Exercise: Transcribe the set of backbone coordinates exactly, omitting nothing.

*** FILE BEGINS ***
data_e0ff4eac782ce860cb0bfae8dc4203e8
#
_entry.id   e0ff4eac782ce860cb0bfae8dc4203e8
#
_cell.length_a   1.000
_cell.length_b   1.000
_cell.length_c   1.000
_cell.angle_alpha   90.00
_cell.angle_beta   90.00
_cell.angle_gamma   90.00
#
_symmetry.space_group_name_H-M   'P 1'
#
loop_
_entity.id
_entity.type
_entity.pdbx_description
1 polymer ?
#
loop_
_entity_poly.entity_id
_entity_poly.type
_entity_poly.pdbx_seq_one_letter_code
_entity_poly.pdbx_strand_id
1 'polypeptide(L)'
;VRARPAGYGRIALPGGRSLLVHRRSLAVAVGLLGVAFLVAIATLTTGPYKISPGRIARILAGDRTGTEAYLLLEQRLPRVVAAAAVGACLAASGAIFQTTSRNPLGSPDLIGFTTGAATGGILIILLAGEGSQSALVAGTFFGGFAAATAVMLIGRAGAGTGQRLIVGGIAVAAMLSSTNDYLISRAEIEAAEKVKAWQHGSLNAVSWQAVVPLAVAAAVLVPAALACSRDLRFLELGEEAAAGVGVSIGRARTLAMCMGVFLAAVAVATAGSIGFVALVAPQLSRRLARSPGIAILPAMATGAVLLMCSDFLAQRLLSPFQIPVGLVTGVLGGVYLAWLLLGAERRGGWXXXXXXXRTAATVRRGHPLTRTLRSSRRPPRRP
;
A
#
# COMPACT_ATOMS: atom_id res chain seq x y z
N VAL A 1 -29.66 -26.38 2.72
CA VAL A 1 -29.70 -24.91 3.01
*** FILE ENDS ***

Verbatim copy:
data_e0ff4eac782ce860cb0bfae8dc4203e8
#
_entry.id   e0ff4eac782ce860cb0bfae8dc4203e8
#
_cell.length_a   1.000
_cell.length_b   1.000
_cell.length_c   1.000
_cell.angle_alpha   90.00
_cell.angle_beta   90.00
_cell.angle_gamma   90.00
#
_symmetry.space_group_name_H-M   'P 1'
#
loop_
_entity.id
_entity.type
_entity.pdbx_description
1 polymer ?
#
loop_
_entity_poly.entity_id
_entity_poly.type
_entity_poly.pdbx_seq_one_letter_code
_entity_poly.pdbx_strand_id
1 'polypeptide(L)'
;VRARPAGYGRIALPGGRSLLVHRRSLAVAVGLLGVAFLVAIATLTTGPYKISPGRIARILAGDRTGTEAYLLLEQRLPRVVAAAAVGACLAASGAIFQTTSRNPLGSPDLIGFTTGAATGGILIILLAGEGSQSALVAGTFFGGFAAATAVMLIGRAGAGTGQRLIVGGIAVAAMLSSTNDYLISRAEIEAAEKVKAWQHGSLNAVSWQAVVPLAVAAAVLVPAALACSRDLRFLELGEEAAAGVGVSIGRARTLAMCMGVFLAAVAVATAGSIGFVALVAPQLSRRLARSPGIAILPAMATGAVLLMCSDFLAQRLLSPFQIPVGLVTGVLGGVYLAWLLLGAERRGGWXXXXXXXRTAATVRRGHPLTRTLRSSRRPPRRP
;
A
#
# COMPACT_ATOMS: atom_id res chain seq x y z
N VAL A 1 -29.66 -26.38 2.72
CA VAL A 1 -29.70 -24.91 3.01